Louisiana State University professors Andrew Burstein and Nancy Isenberg explore the history of American exceptionalism and claim that Newt Gingrich’s use of the phrase does not always comport with the way the term has been used in America. Here is a small taste:
Early Americans’ sense of their exceptionalism conferred collective self-confidence. They saw America as fresh, unsullied and unique in its mission; its political culture, more humane than any other on earth. They wrote, in a maritime era, of American merchant seamen going ashore in distant lands and spreading the word of American liberty. It made good copy, reassuring them that their countrymen stood as moral exemplars everywhere. Liberty was infectious: They would bring new life to the effete Old World and encourage political progress there.
The cosmopolitan Enlightenment had morphed into democracy’s worship of individual and collective acquisitiveness. In his recently published book, “The Citizenship Revolution,” historian Douglas Bradburn writes: “The cosmopolitanism of the Revolutionary Age dissipated in the Romantic exceptionalism of the nineteenth century. With the opening of the boundaries of the United States into the vast space beyond the Mississippi, the country turned its mind away from Europe and began a century of precocious aggression and expansion within its own hemisphere.” The secular missionaries of the founding era easily graduated to “benevolent exploitation” of America’s wild, privileging the “infant empire’s” vision of growth over the rights of “less civilized” Indians and Mexicans. Romantic novels about proud Western pathfinders fed the spirit of exceptionalism.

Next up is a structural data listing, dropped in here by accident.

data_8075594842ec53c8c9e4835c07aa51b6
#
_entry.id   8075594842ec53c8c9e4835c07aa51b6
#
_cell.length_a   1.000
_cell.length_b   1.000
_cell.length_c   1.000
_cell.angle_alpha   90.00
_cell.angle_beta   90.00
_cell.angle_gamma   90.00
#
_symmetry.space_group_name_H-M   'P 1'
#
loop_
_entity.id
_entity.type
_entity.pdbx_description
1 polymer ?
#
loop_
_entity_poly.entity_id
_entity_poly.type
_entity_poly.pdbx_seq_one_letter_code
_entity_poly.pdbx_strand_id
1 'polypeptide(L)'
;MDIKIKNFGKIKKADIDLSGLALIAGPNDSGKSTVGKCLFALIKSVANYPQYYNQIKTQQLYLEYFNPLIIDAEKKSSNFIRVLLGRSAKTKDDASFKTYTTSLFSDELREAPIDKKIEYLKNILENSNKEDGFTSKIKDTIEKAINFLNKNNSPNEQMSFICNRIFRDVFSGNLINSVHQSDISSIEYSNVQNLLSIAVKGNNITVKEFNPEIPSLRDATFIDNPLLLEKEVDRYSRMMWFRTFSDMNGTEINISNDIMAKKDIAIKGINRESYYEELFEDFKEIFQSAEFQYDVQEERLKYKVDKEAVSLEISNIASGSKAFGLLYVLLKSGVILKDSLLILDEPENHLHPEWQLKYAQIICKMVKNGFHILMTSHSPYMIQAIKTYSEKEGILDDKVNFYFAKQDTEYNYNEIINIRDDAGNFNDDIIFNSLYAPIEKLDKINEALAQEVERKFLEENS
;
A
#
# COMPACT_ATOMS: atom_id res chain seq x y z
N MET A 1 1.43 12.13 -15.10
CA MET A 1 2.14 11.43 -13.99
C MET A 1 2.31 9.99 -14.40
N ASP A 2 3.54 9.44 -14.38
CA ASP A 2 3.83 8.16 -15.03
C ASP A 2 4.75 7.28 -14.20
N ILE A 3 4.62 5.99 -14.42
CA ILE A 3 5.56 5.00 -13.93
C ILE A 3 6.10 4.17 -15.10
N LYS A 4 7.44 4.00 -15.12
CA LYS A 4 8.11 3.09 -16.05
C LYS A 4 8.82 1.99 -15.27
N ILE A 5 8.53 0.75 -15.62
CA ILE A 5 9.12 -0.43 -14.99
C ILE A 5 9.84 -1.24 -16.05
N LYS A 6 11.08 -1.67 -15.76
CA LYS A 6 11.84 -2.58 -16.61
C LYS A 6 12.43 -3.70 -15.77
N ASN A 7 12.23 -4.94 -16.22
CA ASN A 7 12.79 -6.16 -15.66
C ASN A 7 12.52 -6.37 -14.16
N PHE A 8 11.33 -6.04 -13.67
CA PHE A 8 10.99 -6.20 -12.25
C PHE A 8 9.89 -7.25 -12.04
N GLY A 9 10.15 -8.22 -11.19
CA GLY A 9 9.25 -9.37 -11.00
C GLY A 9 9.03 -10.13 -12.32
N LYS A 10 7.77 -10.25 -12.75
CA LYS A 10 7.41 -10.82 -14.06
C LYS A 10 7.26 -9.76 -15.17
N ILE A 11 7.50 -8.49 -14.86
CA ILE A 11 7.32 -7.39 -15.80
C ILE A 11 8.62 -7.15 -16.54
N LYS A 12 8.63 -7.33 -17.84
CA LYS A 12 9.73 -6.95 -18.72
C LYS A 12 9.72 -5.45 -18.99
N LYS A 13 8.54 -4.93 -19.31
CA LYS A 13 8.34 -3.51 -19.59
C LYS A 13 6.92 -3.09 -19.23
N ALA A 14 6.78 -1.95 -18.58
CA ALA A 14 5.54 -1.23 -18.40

And so it was until the imperial age that succeeded the Civil War, as the U.S. competed for colonies. Hawaii, the Philippines, Cuba were just the beginning. A modernizing military was dispatched overseas to match, and finally exceed, what the European powers had been doing all along. The degree of confidence in America’s superior system continued to enlarge, as political and economic freedom produced invention and industrial combinations that government used to grow its military and extend its reach abroad.
Tom Van Dyke says
You owed this pap a fisking, John, not an uncritical advert for it.
“the core values of the secular Enlightenment that gave birth to the idea of America”
You know this isn't true. The idea of America is Winthrop in 1630, when there was barely an “Enlightenment” to speak of.
The “city on a hill” that America was to be was a grave responsibility to do the right thing before God and man.
Of course, Gingrich’s premises are wrong: Exceptionalism made convenient use of, but did not need, God; and it was never about left versus right.
Made use of? Both Washington and even Madison credited the Almighty for the Founding [Washington his “Hand,” Madison a “finger”].
“Rescuing” American exceptionalism from the Right? More like trashing the idea completely, from the Left.